Sitting in a darkened room, with no awareness of anything outside of my body, my mind let go into somewhere new within itself. This is one of the wonders of meditation – when we let go completely, the mind reveals yet another layer of itself, a place of incredible beauty, free from busyness and thinking.
Finding my way to a path of meditation has been one of the greatest blessings in my life so far. For years I read books and tried a little meditating, based on what I was reading. Some wonderful guided meditations came my way too, via cassettes and eventually CDs. Yet all through these years, despite my intention and determination, I never truly believed that I was capable of mastering my mind. Instead, I welcomed the brief time out these meditations gave me, using them for relaxation, affirmations, or intentional manifesting.
The idea that the mind was actually trainable enticed me, like some exotic country that I believed existed, but never really thought I would visit in person. Yet the meditation path kept pulling me forward. It was a magnet with a slow, subtle pull, drawing me home into myself until I finally found myself sitting in a hall in the mountains, trying to master meditation while sitting in excruciating physical pain, surrounded by a hundred or so other people who like me, had committed to ten days of silence.
Vipassana meditation (www.dhamma.org) had always fascinated me. Out of ignorance, this fascination was mainly due to the novelty of trying to live for ten days without speaking. I had no idea then how much I would actually come to treasure the silence and that the technique itself would be such a catalyst to lift the lid on my necessary healing.
When I finished my first ten day course, though at the time I would have described it as surviving it, I thought to myself – ‘That was interesting, but I’m never putting myself through that again’. And I believed it. I walked out of there grateful for the experience but with no intention of ever going back. Yet a year later, almost to the day, I found myself sitting back in the same hall, sitting in similar excruciating pain, wondering how on earth I had ended up back there?!
A few months later I served on a course. The centre is run by volunteers – old students, of which I was now one. It was during these ten days of service that I realised Vipassana was indeed my path and that the technique had already helped me to access the tools I was looking for to master my mind. I wanted more. In subsequent years, I spent considerable time sitting more courses in silence as a student, and other courses serving the students who were sitting. But even without being at the centre, meditation remains a vital part of my every day life.
There are so many fabulous modalities of meditation available and we each need to find our own. The signposts will show the way to the right path, as they do for all who seek. One of the things that puts many a beginner off meditation is that after one or two attempts, they give-up, believing they will never quieten their mind, that their mind alone is just too busy and untrainable. I was once like that myself.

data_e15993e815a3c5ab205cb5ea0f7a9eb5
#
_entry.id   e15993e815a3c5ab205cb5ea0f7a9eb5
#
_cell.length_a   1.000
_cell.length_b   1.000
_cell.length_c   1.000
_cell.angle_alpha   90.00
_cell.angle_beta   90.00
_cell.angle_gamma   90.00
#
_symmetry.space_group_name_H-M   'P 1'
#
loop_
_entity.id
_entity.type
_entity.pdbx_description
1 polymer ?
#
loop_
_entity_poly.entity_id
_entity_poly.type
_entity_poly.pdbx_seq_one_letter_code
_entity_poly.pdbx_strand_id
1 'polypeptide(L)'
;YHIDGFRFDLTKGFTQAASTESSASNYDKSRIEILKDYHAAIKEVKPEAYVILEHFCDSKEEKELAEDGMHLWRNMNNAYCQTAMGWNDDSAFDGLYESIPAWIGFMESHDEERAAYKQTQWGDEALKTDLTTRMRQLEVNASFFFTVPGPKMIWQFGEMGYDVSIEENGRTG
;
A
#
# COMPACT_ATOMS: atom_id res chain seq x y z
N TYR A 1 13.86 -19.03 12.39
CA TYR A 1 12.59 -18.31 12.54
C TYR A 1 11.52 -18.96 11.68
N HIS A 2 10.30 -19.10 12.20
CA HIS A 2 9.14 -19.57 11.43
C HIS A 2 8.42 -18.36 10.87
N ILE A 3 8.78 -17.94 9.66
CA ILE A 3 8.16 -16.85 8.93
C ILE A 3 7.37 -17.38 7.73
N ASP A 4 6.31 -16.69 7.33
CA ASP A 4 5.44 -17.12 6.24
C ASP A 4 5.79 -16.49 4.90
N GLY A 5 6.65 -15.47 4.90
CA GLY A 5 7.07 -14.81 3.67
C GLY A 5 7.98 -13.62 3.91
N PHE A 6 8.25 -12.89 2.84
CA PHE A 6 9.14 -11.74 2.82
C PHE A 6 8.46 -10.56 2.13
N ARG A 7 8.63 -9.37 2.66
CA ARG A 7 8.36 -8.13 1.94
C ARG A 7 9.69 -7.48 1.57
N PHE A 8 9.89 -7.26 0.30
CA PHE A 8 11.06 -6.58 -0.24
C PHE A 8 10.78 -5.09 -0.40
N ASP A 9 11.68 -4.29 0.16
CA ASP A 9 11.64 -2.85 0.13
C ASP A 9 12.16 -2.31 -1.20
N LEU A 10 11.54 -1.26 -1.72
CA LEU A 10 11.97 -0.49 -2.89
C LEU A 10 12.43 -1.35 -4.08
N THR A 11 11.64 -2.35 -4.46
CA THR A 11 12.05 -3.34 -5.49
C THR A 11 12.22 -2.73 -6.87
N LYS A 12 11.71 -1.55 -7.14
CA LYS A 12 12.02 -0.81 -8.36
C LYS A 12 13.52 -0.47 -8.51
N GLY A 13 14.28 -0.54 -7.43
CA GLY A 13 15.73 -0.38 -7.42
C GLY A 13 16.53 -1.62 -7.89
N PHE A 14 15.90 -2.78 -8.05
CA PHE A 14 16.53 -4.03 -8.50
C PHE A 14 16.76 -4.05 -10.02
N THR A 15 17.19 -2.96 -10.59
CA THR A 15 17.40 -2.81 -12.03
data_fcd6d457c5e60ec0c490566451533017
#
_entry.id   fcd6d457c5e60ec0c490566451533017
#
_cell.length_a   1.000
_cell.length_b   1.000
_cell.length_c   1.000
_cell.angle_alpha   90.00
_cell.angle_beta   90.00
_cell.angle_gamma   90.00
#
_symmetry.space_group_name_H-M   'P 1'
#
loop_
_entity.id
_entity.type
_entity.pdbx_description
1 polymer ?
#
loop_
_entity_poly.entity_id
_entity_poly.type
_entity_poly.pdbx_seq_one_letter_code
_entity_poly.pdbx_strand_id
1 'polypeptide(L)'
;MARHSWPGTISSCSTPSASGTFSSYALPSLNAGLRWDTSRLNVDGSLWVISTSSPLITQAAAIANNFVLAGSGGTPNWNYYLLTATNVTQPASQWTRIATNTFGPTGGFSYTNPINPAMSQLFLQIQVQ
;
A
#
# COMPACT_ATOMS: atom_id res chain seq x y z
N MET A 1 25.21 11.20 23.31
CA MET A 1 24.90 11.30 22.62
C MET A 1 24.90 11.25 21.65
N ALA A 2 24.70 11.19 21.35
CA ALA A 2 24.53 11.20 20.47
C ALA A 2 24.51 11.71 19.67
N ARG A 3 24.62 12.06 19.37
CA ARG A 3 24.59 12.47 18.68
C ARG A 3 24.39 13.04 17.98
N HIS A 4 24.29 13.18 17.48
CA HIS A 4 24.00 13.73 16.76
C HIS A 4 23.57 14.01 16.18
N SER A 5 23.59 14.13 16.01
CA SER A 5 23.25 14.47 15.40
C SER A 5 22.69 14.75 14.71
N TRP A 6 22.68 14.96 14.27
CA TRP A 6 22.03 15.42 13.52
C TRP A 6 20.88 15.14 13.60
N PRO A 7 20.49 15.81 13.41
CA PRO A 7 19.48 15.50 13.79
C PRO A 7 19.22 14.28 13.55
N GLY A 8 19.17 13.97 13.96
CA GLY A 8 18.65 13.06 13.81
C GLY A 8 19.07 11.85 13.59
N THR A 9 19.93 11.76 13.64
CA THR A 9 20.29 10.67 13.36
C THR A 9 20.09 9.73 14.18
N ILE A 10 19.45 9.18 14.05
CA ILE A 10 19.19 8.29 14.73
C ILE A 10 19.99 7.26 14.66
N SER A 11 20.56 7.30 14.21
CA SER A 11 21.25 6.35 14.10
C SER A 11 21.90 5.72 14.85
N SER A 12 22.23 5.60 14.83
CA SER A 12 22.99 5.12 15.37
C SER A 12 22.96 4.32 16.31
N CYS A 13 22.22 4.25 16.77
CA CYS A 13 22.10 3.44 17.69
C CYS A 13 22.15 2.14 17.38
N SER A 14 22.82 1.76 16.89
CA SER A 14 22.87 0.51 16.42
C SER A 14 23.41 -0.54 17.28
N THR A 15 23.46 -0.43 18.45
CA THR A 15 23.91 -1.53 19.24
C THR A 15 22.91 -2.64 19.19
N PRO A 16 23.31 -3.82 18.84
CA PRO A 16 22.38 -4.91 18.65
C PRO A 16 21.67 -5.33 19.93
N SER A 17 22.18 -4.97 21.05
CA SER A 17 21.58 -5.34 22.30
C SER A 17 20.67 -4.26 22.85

Like anything though, practice, commitment, and determination bring improvement. The first time I picked up a guitar, I was so disappointed I couldn’t play it immediately that I didn’t pick it up again for almost another decade. Yet it kept calling too, and eventually I accepted that becoming a guitar player would be a life-long journey, one I was finally ready to begin and enjoy. Such is the same with meditation. Such is the same with being human.
When we commit to mastering the mind, it initially fights back with incredible strength. After all, the mind and the ego have ruled unhindered for your whole life so far. They don’t surrender easily now that the heart and the wisdom of the soul are taking over. But to access those truer parts of yourself, one little glimpse at a time, takes focus and strength, one moment at a time. It is a lifetime quest. Like all challenges faced, unexpected rewards can arrive out of the blue too. It may come as a realisation when you make a more conscious choice than in days gone by, or when you catch yourself thinking more positively or breaking old patterns. Eventually, you find yourself operating from a more conscious place naturally. And this is a result of meditation and of learning to own your own mind.
So if you’ve considered meditation, or have even tried it but found it too difficult initially, please remember that the meditation path, like the path of the artist, the musician, or the human, is one that takes a lifetime. It is an ongoing journey.
Sometimes you will move forward well. Other times, it will feel like you are getting nowhere. So just rest when you need to, then soldier on when you can. Be kind to yourself. There is no race. There is no time limit. But the sooner you begin any journey, the sooner you can enjoy the delights it offers along the way too.
One must just begin – to take that first step, then another, then another.
So if you’ve been thinking of embarking on meditation or any new venture, really, why wait? Now is a great time to begin a new journey. And if not now….then when?!